I don’t really like the term plain English. It reminds me of a plain girl or a plain biscuit, a bit dull and unimaginative and slightly boring. Clear writing on the other hand, can be descriptive, even whimsical but it must be understandable (and therefore clear).
The need to write clearly is more than just a hobbyhorse of mine. I think that we have a responsibility to write as clearly as we can. As Tim Phillips says in his book, Talk Normal.
‘If you’re in government, isn’t it your responsibility to make your language accessible to all the people who need to understand you?’
Yes, yes and yes!
It just so happens that I do work for a government organisation and I agree 100% with this sentiment, however it can be hard to write clearly, especially about complex or serious topics.
It’s easy enough to write something simple and engaging about a new product or service – all you really need to do is write about what it can do to make your life better. Explaining the intricacies of a piece of legislation or writing a paper about a complex policy issue is much more difficult. This is where all the big words come into their own don’t they?
My friend Megan says that there are expensive words ($5000) and cheap words ($500) and that you should use the $500 words as much as possible. These are words that are short and to the point. These are not weasel words*. You should only use a $5000 word when no other word accurately conveys the point you are making.
But, I hear you cry… this is easy to say and hard to do. Well, yes and no. Here are a few pointers for you to think about when you are writing.
1. BE CLEAR ABOUT YOUR MESSAGE
One of the easiest ways to improve your writing is to be clear in your own mind about what you are trying to say. By this I mean that you should know exactly what the point is that you are trying to make and not be afraid to express it as simply and clearly as possible. I read a lot of documents where people just ramble on. It’s pretty obvious that they are trying to work out what their point as they write.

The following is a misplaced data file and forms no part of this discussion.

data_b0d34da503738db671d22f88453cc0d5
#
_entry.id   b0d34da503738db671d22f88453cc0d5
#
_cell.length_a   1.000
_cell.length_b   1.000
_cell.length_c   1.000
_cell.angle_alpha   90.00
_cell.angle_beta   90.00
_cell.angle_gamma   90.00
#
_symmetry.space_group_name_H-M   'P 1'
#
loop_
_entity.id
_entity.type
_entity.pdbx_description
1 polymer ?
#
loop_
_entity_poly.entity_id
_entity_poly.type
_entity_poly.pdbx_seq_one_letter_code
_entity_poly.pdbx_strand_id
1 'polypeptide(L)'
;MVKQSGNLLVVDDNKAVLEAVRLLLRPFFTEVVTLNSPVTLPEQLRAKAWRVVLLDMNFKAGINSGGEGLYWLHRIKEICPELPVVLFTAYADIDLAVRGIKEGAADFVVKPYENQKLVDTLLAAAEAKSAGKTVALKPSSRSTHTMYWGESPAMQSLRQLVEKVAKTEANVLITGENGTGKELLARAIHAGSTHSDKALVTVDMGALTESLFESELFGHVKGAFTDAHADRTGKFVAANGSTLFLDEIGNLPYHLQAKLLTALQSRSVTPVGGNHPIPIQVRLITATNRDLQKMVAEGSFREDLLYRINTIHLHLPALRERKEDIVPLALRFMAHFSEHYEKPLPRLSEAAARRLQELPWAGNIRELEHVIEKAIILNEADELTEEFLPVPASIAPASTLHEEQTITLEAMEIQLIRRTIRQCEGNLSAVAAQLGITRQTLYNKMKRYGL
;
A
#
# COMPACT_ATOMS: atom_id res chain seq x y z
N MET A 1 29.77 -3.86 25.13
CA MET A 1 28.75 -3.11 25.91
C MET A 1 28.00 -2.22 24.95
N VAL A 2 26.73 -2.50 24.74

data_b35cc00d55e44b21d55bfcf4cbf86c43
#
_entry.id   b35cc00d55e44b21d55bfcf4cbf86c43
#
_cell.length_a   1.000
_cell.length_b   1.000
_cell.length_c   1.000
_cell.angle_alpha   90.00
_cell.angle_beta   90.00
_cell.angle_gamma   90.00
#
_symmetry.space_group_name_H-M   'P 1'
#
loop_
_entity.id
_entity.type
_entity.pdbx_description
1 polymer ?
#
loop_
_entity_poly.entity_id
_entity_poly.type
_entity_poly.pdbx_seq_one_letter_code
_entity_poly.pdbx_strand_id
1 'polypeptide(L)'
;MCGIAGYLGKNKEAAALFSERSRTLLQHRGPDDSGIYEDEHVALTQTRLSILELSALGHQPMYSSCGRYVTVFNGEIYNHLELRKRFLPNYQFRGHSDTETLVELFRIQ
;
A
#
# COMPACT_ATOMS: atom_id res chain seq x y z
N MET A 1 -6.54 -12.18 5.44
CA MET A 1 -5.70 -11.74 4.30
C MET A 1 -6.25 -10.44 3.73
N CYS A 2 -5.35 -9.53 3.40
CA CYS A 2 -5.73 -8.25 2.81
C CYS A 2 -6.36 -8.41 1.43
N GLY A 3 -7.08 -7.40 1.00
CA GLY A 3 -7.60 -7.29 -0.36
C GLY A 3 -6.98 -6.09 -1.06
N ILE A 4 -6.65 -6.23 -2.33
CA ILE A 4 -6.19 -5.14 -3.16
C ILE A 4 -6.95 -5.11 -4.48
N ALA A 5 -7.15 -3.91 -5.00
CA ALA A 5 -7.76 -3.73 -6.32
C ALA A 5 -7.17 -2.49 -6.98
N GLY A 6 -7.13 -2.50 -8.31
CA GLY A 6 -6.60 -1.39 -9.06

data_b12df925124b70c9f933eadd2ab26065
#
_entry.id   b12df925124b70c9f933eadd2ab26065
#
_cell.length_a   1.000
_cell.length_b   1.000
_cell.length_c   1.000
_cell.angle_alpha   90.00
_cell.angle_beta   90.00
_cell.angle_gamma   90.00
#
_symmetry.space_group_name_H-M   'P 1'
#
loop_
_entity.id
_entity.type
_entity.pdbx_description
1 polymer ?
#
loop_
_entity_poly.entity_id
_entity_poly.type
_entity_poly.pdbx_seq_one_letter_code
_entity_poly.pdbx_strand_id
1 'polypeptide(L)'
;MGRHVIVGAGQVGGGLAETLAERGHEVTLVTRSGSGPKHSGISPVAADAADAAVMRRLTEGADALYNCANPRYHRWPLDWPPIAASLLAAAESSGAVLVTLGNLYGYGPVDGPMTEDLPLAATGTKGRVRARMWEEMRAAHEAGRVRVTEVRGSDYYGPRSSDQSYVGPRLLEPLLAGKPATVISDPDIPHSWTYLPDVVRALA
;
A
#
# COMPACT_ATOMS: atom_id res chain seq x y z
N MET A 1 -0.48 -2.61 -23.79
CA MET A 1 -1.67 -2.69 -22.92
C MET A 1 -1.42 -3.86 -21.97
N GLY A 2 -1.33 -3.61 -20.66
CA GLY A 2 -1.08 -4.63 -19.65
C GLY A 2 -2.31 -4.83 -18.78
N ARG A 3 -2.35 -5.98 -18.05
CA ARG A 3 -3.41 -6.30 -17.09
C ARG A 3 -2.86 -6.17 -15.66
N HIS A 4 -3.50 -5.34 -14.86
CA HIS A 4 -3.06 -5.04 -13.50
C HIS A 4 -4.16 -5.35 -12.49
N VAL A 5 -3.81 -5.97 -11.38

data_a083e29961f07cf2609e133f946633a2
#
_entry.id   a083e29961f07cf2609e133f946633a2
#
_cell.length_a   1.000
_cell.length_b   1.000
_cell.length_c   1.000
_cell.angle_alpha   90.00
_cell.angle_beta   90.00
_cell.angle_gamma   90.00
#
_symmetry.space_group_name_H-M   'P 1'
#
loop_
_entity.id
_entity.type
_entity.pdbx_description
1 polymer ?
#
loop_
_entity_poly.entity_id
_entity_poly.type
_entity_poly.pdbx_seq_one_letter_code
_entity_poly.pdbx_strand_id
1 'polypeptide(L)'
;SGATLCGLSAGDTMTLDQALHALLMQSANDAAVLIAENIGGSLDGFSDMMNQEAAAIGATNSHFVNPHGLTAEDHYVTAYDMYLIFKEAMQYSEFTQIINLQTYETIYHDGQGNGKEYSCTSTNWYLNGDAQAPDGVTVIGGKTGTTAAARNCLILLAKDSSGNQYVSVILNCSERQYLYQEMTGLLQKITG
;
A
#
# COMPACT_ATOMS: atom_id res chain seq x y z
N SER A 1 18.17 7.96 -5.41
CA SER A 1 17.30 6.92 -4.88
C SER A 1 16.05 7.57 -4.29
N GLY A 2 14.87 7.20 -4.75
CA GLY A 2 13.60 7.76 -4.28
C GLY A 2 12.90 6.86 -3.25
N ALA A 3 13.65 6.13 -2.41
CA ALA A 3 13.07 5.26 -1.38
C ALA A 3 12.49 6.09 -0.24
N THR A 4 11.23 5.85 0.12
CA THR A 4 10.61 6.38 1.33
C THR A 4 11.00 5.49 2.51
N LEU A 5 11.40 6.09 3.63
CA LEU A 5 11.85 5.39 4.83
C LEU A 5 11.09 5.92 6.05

This doesn’t mean that you shouldn’t put your thoughts on paper in order to find out what you really think; it just means that all those words don’t necessarily need to end up in the final version.
2. VARY YOUR SENTENCE LENGTH
Secondly, you should try to vary your sentence length. It makes your writing easier to read if you use both long and short sentences. A lot of writing is unclear because the sentences run on and on forever. Keep some of them short. Yes, really short.
You should try to keep to one idea per sentence. Long dense sentences always lead to fuzzy writing.
3. THINK ABOUT YOUR READER
Thirdly, always think about your audience. Do they know what that acronym stands for? It can be terribly confusing for people when you use terms they aren’t familiar with. Don’t try to impress people with your intelligence by using language they don’t understand. Of course if you are writing for an audience of technical experts, feel free to talk the talk. They won’t mind. Just be very careful that you don’t alienate your readers by using jargon.
Are there any writing problems that you face that you would like to discuss? For example, do you need to give other people feedback on their writing and don’t know how to go about this?
I’d love to hear from you.
* ‘Weasel words’ is the title of a book by Don Watson and refers to words and phrases that are over used in the corporate world and essentially meaningless (for example: innovative approach, optimisation, going forward). See http://www.weaselwords.com.au